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John O | June 2019

Physicists uses bunches of electrons to cool beams of particles, opening new research possibilities


By Josh Perry, Editor
jperry@coolingzone.com

 

Scientists used the Relativistic Heavy Ion Collider (RHIC) at the U.S. Department of Energy (DOE) Brookhaven National Laboratory (Upton, N.Y.) to demonstrate a novel technique for cooling particle beams using bunches of electrons.

 


Brookhaven Lab engineer Mathew Paniccia next to the LEReC cooling sections.
(Brookhaven National Laboratory)

 

According to an article from the lab, this breakthrough will lead to higher particle collision rates at the RHIC and potentially to further understanding of the building blocks of matter that existed shortly after the Big Bang.

 

“Brookhaven’s accelerator team is testing the method at the collider’s lowest energies—a regime where data has been scarce yet is crucial to understanding how the particles that filled the early universe transformed into the ordinary matter that makes up our world today,” the article explained.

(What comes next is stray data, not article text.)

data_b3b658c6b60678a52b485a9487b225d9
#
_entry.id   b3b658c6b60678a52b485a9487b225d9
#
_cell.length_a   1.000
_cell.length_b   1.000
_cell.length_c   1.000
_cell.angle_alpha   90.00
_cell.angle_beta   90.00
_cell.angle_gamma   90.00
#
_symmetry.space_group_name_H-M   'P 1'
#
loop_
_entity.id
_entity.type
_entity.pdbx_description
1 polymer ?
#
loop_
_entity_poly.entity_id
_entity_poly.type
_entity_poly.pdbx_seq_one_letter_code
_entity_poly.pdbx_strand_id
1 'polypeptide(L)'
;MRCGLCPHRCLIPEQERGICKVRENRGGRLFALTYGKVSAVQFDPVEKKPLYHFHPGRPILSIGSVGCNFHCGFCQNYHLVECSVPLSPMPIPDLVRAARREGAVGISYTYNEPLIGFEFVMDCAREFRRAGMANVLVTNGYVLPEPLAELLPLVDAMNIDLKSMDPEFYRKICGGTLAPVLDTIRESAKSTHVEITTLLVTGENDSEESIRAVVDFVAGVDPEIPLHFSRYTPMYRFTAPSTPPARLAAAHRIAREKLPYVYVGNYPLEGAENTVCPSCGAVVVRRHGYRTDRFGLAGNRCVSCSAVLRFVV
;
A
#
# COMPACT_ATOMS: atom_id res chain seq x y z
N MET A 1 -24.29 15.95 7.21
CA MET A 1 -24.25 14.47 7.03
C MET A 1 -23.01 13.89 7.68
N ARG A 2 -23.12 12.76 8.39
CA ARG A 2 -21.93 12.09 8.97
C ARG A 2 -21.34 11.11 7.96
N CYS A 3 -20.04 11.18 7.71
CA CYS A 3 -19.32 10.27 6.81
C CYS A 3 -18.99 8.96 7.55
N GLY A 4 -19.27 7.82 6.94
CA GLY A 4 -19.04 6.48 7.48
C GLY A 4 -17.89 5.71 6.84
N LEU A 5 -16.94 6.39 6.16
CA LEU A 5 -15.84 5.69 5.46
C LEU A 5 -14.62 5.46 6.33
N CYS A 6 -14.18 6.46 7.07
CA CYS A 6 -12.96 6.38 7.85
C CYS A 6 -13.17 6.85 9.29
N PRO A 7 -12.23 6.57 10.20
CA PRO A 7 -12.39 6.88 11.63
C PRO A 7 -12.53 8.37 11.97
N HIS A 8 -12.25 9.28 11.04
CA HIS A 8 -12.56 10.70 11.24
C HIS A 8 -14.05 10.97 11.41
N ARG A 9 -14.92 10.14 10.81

It was the low-energy conditions that made the experiments difficult. Researchers built a state-of-the-art electron accelerator that fit inside the RHIC and used more compact radio frequency (RF) acceleration technology than previous efforts.

 

“And because RHIC’s ions circulate as periodic bunches of particles, not a continuous stream, the electrons had to be produced in pulses that matched up with those bunches—not just in timing but also in energy and trajectory—all while maintaining their intrinsic coolness,” the article continued. “Plus, because RHIC is really two accelerators, with ion beams moving in opposite directions in two beampipes, the physicists had to figure out how to cool both beams with the same stream of electrons!”

 

A laser-activated photocathode electron gun that rotated like a wheel to change out photocathodes while the RHIC tunnel was running. There was also a high-powered green laser to activate the photocathodes and it was precisely aligned for the pulses to control the frequency of the electrons being bunched.

 

“The next step will be to show that the cooling enhances collision rates in next year’s RHIC low-energy collisions—and then extracting the data and what they reveal about the building blocks of matter,” the article said. ‘

 

Read the full article about this novel cooling technology at https://www.bnl.gov/newsroom/news.php?a=215585.

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